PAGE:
When we moved into our new house, we bought a Costco membership. We had a membership several years ago, but we let it lapse. We didn’t live very close to Costco, and I didn’t make the drive out to Costco enough to make membership worth it. But now we’re a few miles from Costco, and since gas prices at Costco are 25 cents less a gallon than any other gas station around here, I knew a membership would be worth it for the gas alone.
But, as I discovered last week, cheap gas isn’t the only benefit to shopping at warehouse stores.
Tuesday morning I broke from my usual grocery shopping routine. Instead of doing all of my shopping at Food 4 Less or Winco, I decided to see what Costco had to offer. I was in for a pleasant surprise.
I stopped by the produce section first. I was thrilled to see that they offered a pretty good selection of organic produce. I usually buy my produce at the local farmer’s market, but most of the farmer’s markets around here have closed down for the winter. So I picked up a big bag of organic apples for 49 cents a pound.
In addition, I picked up a bag of 6 romaine hearts for $2.99. Now we can have salads with our dinner all week, and still have enough lettuce left over for sandwiches! I also saw great deals on carrots, grapes, and avocados, but I didn’t need any, so I passed.
My other great finds were a big bag of meatballs, a box of lightly breaded fish fillets, a big bag of frozen raviolis, and a huge stack of tortillas.
Finding the deals on convenience foods isn’t the big benefit, though. The big benefit is that I now have easy-to-fix staples on hand for those nights I don’t feel like cooking. The possibilities are endless: spaghetti and meatballs, meatball sandwiches, fish fillets, fish tacos, raviolis….
I also have plenty of quick meals on hand for unexpected company. Having people over more frequently is one of my goals, now that we live in a house big enough to actually sit more than 4 people.
One additional benefit to buying in bulk was brought to my attention by Jennae at Green Your Decor. Bulk items use less packaging, and so you’re doing the environment a favor by not buying small packages.
However, there are drawbacks to shopping at warehouse stores.
You have to be incredibly disciplined in order to keep your spending within your budget. There are lots of temptations at Costco. Books, clothes, household items, electronics. It helps to have a list of things you need, so if you see a deal you can buy it. But if you don’t need it, don’t buy! A deal isn’t a deal if you don’t need the item!
My big weakness is books, so I try to avoid the book aisle at all costs. And if I’ve already spent my “house” budget for the month, I avoid the household aisles as well.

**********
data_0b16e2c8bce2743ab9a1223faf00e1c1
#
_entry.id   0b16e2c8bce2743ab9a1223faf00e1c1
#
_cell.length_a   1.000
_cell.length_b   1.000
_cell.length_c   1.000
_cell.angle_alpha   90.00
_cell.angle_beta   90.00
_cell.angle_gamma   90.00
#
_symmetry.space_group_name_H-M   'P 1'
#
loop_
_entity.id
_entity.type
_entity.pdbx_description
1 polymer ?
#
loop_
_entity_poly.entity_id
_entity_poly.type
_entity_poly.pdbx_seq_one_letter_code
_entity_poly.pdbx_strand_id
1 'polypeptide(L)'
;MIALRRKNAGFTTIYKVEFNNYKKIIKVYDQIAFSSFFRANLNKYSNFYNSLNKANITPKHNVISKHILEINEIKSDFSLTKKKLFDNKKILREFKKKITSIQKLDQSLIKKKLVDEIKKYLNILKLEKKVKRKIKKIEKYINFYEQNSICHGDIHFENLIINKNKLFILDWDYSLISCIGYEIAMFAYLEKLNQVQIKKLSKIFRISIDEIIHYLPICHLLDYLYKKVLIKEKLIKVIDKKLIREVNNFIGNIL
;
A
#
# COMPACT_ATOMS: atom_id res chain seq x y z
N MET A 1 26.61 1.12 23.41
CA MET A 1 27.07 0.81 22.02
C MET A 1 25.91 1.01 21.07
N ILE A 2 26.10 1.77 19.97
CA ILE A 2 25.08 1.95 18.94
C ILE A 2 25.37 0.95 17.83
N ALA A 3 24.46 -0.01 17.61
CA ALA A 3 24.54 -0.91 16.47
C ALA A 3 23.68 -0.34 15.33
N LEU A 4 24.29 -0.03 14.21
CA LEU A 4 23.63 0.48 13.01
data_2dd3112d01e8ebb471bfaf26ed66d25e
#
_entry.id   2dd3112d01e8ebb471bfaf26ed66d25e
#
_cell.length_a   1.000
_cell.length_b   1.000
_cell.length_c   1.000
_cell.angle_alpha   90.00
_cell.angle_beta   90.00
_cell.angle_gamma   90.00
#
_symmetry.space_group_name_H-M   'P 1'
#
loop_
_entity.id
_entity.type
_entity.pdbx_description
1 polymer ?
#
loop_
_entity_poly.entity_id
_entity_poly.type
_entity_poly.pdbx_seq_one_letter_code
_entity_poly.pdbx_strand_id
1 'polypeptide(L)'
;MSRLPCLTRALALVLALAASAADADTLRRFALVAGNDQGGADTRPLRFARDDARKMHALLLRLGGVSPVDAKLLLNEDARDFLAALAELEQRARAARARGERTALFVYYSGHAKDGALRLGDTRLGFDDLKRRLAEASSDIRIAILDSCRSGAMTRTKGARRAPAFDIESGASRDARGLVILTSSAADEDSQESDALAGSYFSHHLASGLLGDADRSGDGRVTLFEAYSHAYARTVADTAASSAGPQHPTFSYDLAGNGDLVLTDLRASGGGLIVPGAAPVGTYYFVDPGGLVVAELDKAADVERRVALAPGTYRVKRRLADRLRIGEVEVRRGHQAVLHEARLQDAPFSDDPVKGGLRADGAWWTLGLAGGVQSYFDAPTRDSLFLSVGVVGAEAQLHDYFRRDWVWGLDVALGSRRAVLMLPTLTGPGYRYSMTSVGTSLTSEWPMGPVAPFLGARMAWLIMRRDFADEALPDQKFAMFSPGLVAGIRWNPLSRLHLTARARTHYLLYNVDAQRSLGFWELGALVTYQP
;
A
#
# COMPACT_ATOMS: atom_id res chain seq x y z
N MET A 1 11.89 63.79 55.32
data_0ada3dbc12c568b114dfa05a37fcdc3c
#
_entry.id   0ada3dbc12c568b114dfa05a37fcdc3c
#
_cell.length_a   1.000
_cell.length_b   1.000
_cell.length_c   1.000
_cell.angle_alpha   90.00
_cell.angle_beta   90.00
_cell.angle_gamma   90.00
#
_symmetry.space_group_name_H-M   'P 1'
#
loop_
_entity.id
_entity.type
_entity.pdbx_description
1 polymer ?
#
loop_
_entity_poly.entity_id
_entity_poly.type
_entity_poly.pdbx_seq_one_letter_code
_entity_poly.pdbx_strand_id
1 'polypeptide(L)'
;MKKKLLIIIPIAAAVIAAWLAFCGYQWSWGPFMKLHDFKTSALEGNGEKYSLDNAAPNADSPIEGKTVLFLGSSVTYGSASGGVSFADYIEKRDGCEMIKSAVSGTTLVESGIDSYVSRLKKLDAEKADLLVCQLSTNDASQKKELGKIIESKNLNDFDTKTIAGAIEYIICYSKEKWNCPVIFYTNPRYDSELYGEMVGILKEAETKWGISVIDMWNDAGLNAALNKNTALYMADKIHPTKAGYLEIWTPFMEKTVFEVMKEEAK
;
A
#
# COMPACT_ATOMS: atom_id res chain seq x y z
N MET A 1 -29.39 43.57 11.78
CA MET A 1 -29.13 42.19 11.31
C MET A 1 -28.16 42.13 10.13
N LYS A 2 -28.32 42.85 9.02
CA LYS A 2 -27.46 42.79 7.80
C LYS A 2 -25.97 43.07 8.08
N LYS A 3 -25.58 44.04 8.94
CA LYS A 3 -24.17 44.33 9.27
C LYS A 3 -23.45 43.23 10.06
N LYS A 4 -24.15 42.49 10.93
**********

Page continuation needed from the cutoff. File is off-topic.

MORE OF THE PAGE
One of my goals in 2009 is to make a price book, so I can compare the cost of various items between regular grocery stores, discount grocery stores, and Costco. But for now I’m content to buy convenience foods in bulk. It’s probably not the best deal, compared to making dinner from scratch, but it’s sure helping me fight the temptation to have my husband grab dinner on the way home!
Other opinions on Costco include:
- Comparing Costco and Direct-Buy at Mrs. Micah
- Not Renewing My Costco Card at Single Guy Money
- Buying Bulk Items Not Always Cheaper at Frugal Dad
Do you shop at warehouse stores? What are your favorite buys?
Photo by greenwenvy08.
Great post! I just joined this summer and just started budgetting a month ago. Shopping with a list at Costco (or anywhere else) is imperative. My typical purchases are the 1lb mixed salad greens (cheapest in town), the frozen small 2lb scallops – great for a number of dishes, a big hunk of cheese (my variety varies from week to week) which I eat as a snack, put on salads, or cook with on their frozen burgers – I like the 3lb bags of salmon patties – at $12, it’s a steal for wild alaskan salmon.
I don’t often buy a lot of produce there, due to the quality and quantity I’d through out, but some staples like sugar (now that it’s baking season), dijon mustard, chicken stock, big bags of raw nuts (for snaking and baking), are all worthwhile.
I agree, it’s hard not to splurge on something, but I usually allow myself 1 item every other visit to try. I live .5 mile away, so I go every week and that lets me keep my item count down to the necessities. If I really want it and don’t get it, I can always go back.
One big saving: photo developing. In Canada, it costs 58 cents less for a 5×7 print at Costco than the next cheapest place (Wal-Mart). An 8×12 is $2.58 at Costco.
I use Costco as my primary store for certain items and save a huge amount on our grocery bill by doing so. Not milk, though. We tried and the milk, even when ten days from the sell by date, tasted funny.
I’m undecided about continuing a costco membership. I used to have one and it was great. But, I just moved into a new house and EVERY dollar counts. I find myself seduced by things I don’t need in places like that. Same thing happened when I grocery shopped at Target- that’s how they get you. You really need to be disciplined to shop in warehouse type stores. However, there are some things that I really miss- big jars of sun dried tomatoes, giant bags of spinach ravioli, and oh, the rugula….my ultimate weakness.